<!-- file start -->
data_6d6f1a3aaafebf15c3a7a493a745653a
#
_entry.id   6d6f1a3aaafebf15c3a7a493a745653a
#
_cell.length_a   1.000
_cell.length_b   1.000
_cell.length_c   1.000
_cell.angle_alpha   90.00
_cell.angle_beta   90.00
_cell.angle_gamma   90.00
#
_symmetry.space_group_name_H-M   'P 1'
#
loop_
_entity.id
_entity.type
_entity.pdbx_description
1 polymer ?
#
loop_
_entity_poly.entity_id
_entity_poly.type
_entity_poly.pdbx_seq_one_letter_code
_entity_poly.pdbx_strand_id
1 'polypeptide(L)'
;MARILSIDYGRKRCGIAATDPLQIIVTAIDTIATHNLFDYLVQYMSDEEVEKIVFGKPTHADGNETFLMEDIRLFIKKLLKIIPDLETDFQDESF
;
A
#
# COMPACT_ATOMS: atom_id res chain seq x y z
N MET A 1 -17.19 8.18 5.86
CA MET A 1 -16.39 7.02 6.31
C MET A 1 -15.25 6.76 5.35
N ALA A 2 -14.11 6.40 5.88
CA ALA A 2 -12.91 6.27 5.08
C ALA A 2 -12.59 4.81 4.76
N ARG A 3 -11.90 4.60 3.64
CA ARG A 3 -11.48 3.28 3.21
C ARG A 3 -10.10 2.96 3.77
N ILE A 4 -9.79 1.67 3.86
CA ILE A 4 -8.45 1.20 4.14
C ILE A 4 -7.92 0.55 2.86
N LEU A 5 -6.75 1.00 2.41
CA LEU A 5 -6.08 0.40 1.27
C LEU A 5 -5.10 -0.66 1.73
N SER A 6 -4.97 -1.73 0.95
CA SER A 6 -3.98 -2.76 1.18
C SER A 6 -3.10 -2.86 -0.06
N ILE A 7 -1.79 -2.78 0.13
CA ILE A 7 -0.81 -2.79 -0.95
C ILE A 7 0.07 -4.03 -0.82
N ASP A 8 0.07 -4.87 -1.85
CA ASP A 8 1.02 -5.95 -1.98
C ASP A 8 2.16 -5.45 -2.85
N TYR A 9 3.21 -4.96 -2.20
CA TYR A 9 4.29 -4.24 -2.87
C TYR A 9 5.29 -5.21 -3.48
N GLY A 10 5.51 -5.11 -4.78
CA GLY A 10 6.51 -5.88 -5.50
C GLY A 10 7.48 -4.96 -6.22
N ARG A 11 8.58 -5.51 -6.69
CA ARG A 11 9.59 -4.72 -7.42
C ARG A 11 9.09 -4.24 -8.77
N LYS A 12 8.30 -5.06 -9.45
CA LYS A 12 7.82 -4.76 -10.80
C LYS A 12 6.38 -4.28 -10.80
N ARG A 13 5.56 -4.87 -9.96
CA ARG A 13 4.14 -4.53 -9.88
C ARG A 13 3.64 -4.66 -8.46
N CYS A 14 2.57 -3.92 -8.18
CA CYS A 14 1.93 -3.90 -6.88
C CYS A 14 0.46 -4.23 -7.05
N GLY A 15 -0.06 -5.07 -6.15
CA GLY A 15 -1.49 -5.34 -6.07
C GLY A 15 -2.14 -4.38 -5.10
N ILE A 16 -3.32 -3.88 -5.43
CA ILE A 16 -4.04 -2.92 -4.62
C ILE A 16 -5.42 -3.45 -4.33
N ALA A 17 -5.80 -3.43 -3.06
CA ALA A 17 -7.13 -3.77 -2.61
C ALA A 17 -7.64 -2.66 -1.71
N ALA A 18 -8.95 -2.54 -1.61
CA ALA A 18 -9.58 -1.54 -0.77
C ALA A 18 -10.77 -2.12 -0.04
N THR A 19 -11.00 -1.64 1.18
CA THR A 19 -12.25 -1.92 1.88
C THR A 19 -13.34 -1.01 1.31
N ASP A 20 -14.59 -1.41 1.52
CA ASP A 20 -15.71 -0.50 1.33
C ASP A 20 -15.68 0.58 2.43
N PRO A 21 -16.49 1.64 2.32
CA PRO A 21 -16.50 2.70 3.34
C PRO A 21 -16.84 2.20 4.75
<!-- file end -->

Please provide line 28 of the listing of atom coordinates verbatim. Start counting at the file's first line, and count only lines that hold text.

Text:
A